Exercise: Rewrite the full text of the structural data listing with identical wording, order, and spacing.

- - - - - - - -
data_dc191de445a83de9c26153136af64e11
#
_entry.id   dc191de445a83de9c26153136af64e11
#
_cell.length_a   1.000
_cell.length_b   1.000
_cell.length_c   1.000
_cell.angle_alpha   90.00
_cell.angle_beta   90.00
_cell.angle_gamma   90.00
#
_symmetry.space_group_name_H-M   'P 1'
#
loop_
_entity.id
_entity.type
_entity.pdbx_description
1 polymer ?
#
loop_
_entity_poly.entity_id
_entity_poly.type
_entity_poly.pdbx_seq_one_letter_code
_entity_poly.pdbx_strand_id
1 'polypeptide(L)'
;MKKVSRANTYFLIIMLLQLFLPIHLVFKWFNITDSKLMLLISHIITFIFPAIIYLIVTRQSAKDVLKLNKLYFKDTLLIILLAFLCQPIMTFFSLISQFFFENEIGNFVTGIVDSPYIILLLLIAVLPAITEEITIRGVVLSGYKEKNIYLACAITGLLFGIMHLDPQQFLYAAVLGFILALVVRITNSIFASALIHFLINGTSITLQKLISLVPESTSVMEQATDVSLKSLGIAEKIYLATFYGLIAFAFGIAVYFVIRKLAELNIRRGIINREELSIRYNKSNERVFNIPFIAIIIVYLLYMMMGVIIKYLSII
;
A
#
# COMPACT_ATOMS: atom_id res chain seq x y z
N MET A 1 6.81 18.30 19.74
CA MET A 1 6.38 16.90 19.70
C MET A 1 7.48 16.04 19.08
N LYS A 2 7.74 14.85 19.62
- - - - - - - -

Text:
data_dc191de445a83de9c26153136af64e11
#
_entry.id   dc191de445a83de9c26153136af64e11
#
_cell.length_a   1.000
_cell.length_b   1.000
_cell.length_c   1.000
_cell.angle_alpha   90.00
_cell.angle_beta   90.00
_cell.angle_gamma   90.00
#
_symmetry.space_group_name_H-M   'P 1'
#
loop_
_entity.id
_entity.type
_entity.pdbx_description
1 polymer ?
#
loop_
_entity_poly.entity_id
_entity_poly.type
_entity_poly.pdbx_seq_one_letter_code
_entity_poly.pdbx_strand_id
1 'polypeptide(L)'
;MKKVSRANTYFLIIMLLQLFLPIHLVFKWFNITDSKLMLLISHIITFIFPAIIYLIVTRQSAKDVLKLNKLYFKDTLLIILLAFLCQPIMTFFSLISQFFFENEIGNFVTGIVDSPYIILLLLIAVLPAITEEITIRGVVLSGYKEKNIYLACAITGLLFGIMHLDPQQFLYAAVLGFILALVVRITNSIFASALIHFLINGTSITLQKLISLVPESTSVMEQATDVSLKSLGIAEKIYLATFYGLIAFAFGIAVYFVIRKLAELNIRRGIINREELSIRYNKSNERVFNIPFIAIIIVYLLYMMMGVIIKYLSII
;
A
#
# COMPACT_ATOMS: atom_id res chain seq x y z
N MET A 1 6.81 18.30 19.74
CA MET A 1 6.38 16.90 19.70
C MET A 1 7.48 16.04 19.08
N LYS A 2 7.74 14.85 19.62